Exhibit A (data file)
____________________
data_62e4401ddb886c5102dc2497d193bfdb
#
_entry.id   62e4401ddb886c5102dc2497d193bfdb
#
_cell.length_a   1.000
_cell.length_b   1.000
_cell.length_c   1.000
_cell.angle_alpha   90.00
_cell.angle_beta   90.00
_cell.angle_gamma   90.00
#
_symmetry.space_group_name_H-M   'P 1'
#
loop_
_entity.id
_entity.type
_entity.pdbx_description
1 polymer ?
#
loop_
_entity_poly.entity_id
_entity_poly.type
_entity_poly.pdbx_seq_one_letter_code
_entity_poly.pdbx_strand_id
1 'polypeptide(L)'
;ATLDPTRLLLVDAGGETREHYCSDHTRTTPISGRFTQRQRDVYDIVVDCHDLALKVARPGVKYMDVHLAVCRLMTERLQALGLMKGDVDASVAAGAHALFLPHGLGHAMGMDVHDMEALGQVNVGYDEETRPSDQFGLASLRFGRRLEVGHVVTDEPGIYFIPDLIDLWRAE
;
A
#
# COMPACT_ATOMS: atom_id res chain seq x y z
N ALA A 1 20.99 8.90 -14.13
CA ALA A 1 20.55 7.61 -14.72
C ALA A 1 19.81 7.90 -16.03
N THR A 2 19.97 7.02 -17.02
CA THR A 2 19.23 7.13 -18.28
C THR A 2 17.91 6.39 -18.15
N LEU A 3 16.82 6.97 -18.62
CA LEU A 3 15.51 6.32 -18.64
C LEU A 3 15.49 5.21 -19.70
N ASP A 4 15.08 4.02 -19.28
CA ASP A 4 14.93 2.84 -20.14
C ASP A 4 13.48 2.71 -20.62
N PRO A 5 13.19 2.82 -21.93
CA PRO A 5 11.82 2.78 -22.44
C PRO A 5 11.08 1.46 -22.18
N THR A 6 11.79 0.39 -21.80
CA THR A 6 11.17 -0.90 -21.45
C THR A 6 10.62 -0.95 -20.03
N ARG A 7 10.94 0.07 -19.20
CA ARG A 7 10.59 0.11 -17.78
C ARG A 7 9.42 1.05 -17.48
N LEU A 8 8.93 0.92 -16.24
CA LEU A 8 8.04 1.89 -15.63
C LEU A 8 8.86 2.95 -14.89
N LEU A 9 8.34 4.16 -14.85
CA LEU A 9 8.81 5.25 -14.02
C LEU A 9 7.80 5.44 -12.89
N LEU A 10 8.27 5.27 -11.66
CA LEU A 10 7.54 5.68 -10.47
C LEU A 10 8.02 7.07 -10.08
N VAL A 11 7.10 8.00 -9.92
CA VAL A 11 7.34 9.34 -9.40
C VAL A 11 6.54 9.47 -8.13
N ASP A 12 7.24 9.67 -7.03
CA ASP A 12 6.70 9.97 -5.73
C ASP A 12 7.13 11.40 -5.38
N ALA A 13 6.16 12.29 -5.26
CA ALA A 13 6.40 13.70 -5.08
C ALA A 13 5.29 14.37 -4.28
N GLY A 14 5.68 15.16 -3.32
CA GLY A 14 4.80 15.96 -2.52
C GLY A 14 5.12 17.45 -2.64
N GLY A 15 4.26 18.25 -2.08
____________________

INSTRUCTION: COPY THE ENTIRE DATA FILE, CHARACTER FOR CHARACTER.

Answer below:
data_62e4401ddb886c5102dc2497d193bfdb
#
_entry.id   62e4401ddb886c5102dc2497d193bfdb
#
_cell.length_a   1.000
_cell.length_b   1.000
_cell.length_c   1.000
_cell.angle_alpha   90.00
_cell.angle_beta   90.00
_cell.angle_gamma   90.00
#
_symmetry.space_group_name_H-M   'P 1'
#
loop_
_entity.id
_entity.type
_entity.pdbx_description
1 polymer ?
#
loop_
_entity_poly.entity_id
_entity_poly.type
_entity_poly.pdbx_seq_one_letter_code
_entity_poly.pdbx_strand_id
1 'polypeptide(L)'
;ATLDPTRLLLVDAGGETREHYCSDHTRTTPISGRFTQRQRDVYDIVVDCHDLALKVARPGVKYMDVHLAVCRLMTERLQALGLMKGDVDASVAAGAHALFLPHGLGHAMGMDVHDMEALGQVNVGYDEETRPSDQFGLASLRFGRRLEVGHVVTDEPGIYFIPDLIDLWRAE
;
A
#
# COMPACT_ATOMS: atom_id res chain seq x y z
N ALA A 1 20.99 8.90 -14.13
CA ALA A 1 20.55 7.61 -14.72
C ALA A 1 19.81 7.90 -16.03
N THR A 2 19.97 7.02 -17.02
CA THR A 2 19.23 7.13 -18.28
C THR A 2 17.91 6.39 -18.15
N LEU A 3 16.82 6.97 -18.62
CA LEU A 3 15.51 6.32 -18.64
C LEU A 3 15.49 5.21 -19.70
N ASP A 4 15.08 4.02 -19.28
CA ASP A 4 14.93 2.84 -20.14
C ASP A 4 13.48 2.71 -20.62
N PRO A 5 13.19 2.82 -21.93
CA PRO A 5 11.82 2.78 -22.44
C PRO A 5 11.08 1.46 -22.18
N THR A 6 11.79 0.39 -21.80
CA THR A 6 11.17 -0.90 -21.45
C THR A 6 10.62 -0.95 -20.03
N ARG A 7 10.94 0.07 -19.20
CA ARG A 7 10.59 0.11 -17.78
C ARG A 7 9.42 1.05 -17.48
N LEU A 8 8.93 0.92 -16.24
CA LEU A 8 8.04 1.89 -15.63
C LEU A 8 8.86 2.95 -14.89
N LEU A 9 8.34 4.16 -14.85
CA LEU A 9 8.81 5.25 -14.02
C LEU A 9 7.80 5.44 -12.89
N LEU A 10 8.27 5.27 -11.66
CA LEU A 10 7.54 5.68 -10.47
C LEU A 10 8.02 7.07 -10.08
N VAL A 11 7.10 8.00 -9.92
CA VAL A 11 7.34 9.34 -9.40
C VAL A 11 6.54 9.47 -8.13
N ASP A 12 7.24 9.67 -7.03
CA ASP A 12 6.70 9.97 -5.73
C ASP A 12 7.13 11.40 -5.38
N ALA A 13 6.16 12.29 -5.26
CA ALA A 13 6.40 13.70 -5.08
C ALA A 13 5.29 14.37 -4.28
N GLY A 14 5.68 15.16 -3.32
CA GLY A 14 4.80 15.96 -2.52
C GLY A 14 5.12 17.45 -2.64
N GLY A 15 4.26 18.25 -2.08